It Began With a Phantom Menace
A mysterious gene. A disease with no cure, rapidly affecting more and more people. It sounds like the makings of a great science-fiction thriller, but this is the reality of Alzheimer’s.
Back in 1992, Dr. Allen Roses was working with a team at Duke University when he discovered a connection between a gene responsible for transporting fatty acids, and Alzheimer’s disease (AD).
This gene, apolipoprotein-E (APOE), can take on three different forms. One form (APOE-4) appears to increase your risk of developing Alzheimer’s disease; another (APOE-2) seems to protect you from it. And the other form, APOE-3, doesn’t seem to affect your risk in either direction.
Just like you can’t choose your parents, you can’t choose which form of the APOE gene you get from them. You may inherit two of the “bad guy” APOE-4 types from your mom and dad, or one “good” APOE-2 type from dad and neutral APOE-3 from mom, and so forth.
But in the most oversimplified sense, what you need to know about APOE is this: the more APOE-4 someone has in their genetic makeup, the higher the risk of developing late-onset Alzheimer’s – and in the 25 years since this link was discovered, no one has quite figured out why.
Battle of the Alzheimer’s Theories
When Roses found the connection between APOE and Alzheimer’s risk, he believed he’d found a game changer for a disease that had consistently baffled researchers. But as he was publishing his findings, interest was brewing within the scientific community over another radical discovery in the field involving the proteins beta amyloid and tau.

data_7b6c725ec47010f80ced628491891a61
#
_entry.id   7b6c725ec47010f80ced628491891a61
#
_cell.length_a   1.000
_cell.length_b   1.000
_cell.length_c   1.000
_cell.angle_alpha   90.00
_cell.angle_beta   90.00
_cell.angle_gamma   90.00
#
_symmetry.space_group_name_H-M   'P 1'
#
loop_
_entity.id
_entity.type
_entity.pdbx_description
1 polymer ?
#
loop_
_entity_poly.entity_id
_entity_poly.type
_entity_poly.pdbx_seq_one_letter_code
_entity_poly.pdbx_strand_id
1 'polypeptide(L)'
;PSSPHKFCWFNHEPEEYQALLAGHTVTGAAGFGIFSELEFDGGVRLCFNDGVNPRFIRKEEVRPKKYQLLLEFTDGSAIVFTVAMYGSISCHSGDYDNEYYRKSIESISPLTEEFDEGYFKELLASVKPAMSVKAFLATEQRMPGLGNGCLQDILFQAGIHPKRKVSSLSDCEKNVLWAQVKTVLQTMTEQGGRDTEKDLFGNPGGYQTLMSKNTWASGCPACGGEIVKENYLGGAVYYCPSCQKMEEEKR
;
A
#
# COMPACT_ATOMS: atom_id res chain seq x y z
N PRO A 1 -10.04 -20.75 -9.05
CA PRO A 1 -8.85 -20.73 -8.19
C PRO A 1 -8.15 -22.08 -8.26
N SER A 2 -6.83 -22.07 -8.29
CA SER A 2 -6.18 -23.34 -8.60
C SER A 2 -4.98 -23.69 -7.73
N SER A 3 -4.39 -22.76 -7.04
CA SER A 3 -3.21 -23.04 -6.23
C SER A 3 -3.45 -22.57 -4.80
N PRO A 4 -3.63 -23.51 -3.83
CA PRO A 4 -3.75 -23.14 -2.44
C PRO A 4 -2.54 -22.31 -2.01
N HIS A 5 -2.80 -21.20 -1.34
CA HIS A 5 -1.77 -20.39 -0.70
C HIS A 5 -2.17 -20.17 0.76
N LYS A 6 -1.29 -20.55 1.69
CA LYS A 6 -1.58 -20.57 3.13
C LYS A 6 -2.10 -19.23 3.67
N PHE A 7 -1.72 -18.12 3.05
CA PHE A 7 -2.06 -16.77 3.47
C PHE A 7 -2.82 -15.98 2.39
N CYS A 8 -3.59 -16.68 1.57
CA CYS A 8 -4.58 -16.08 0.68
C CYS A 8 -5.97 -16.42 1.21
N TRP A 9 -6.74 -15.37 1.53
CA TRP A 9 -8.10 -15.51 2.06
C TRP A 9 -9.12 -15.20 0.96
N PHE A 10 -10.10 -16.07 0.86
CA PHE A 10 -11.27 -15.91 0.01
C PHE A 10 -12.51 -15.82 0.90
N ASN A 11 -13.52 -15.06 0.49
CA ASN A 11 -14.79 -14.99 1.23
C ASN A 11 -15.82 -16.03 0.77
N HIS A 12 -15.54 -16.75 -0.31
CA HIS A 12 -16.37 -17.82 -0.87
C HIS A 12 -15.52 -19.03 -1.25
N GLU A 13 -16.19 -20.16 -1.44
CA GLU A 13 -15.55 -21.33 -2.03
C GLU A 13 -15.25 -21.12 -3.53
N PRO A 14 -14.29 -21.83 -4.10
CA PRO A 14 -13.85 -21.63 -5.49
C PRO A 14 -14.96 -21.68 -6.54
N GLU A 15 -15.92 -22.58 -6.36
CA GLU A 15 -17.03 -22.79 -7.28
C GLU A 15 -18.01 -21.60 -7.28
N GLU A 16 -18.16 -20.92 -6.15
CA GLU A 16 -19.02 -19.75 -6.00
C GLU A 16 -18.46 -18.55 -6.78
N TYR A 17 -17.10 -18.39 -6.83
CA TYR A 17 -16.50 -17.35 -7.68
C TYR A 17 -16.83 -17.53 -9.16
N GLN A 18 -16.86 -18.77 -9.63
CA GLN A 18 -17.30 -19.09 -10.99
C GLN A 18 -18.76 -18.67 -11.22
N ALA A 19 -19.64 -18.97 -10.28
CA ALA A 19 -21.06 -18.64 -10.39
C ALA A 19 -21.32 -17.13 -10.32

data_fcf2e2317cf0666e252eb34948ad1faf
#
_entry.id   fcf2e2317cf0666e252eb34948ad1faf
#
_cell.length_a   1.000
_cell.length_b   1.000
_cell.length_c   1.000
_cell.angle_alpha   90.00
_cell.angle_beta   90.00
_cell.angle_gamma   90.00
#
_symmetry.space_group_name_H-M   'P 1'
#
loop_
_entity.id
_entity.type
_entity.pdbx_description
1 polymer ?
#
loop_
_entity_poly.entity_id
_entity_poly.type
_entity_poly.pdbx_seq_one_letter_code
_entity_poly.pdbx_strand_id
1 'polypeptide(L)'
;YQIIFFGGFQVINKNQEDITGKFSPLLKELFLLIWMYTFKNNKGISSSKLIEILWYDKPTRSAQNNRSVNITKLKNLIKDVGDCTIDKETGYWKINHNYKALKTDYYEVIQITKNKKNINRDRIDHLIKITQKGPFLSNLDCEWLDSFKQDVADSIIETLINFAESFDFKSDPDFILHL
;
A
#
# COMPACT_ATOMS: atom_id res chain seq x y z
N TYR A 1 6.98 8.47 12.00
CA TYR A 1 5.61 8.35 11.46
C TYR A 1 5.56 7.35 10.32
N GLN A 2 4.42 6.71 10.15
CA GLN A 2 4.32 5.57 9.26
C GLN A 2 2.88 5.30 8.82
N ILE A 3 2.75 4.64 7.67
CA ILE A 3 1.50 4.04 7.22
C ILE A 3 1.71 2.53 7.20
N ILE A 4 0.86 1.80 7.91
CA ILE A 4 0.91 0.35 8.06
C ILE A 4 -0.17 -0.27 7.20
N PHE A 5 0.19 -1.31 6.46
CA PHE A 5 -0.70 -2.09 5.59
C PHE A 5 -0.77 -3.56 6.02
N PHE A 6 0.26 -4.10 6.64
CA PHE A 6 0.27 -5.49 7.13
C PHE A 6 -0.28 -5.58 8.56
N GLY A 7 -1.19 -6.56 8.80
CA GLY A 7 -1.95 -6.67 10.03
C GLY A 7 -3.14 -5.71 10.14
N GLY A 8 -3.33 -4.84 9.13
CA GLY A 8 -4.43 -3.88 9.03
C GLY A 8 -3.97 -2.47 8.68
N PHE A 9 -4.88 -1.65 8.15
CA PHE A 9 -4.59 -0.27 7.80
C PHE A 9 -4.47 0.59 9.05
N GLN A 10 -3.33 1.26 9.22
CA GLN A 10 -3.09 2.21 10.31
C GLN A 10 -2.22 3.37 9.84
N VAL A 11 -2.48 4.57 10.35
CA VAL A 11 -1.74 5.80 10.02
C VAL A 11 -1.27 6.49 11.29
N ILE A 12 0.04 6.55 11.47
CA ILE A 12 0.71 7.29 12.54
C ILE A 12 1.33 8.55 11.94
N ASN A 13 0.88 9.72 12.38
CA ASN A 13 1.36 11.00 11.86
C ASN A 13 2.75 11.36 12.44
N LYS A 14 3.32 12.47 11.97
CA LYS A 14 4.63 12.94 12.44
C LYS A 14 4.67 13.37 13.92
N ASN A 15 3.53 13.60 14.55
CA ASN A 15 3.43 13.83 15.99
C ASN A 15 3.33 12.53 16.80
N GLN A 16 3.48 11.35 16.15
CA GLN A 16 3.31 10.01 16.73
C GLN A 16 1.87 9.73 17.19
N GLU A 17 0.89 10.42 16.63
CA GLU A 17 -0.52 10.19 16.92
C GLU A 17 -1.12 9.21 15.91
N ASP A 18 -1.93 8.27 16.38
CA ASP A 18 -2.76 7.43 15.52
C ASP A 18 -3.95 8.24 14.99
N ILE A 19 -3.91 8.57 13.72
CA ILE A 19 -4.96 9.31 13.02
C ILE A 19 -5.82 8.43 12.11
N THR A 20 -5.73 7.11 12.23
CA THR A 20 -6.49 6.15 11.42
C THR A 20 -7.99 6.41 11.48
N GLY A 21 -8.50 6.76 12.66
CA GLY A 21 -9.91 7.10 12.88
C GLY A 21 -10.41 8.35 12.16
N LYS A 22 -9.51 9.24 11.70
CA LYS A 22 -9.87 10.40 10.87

The “amyloid hypothesis” took center stage, gaining favor and grants; the APOE theory, on the other hand, was brushed off as being unlikely (why would a gene involved in cholesterol transport impact a neurological disease?) and technically hard to approach.
Frustrated (he told a reporter in 2015 that he felt “ignored” by his peers) but determined, Roses continued to explore his APOE theory in various capacities, at times even using his own money to fund the work.
“We know the excitement and amount of work that's gone into BRCA-1 and the susceptibility of developing breast or ovarian cancer, but the probability of developing Alzheimer's is nearly as great if you have the APOE-4 genotype as your risk of getting cancer with BRCA-1.”
A Force Awakens
As years went on, despite intense research and increased understanding of the mechanisms of the disease, the amyloid hypothesis failed to lead to any significant clinical strides in the prevention or treatment of Alzheimer’s.
Then, scientists discovered that APOE-4 affected the ability of cells to clear amyloid beta. Some began to wonder if APOE was the missing piece of the puzzle; perhaps studying APOE would help explain why drugs targeting amyloid beta weren’t working.
“As the link between APOE-4 and amyloid pathology was strengthened, that helped APOE become a more compelling story,” says Eric G. Mohler, Ph.D., senior scientist, neuroscience discovery research, AbbVie.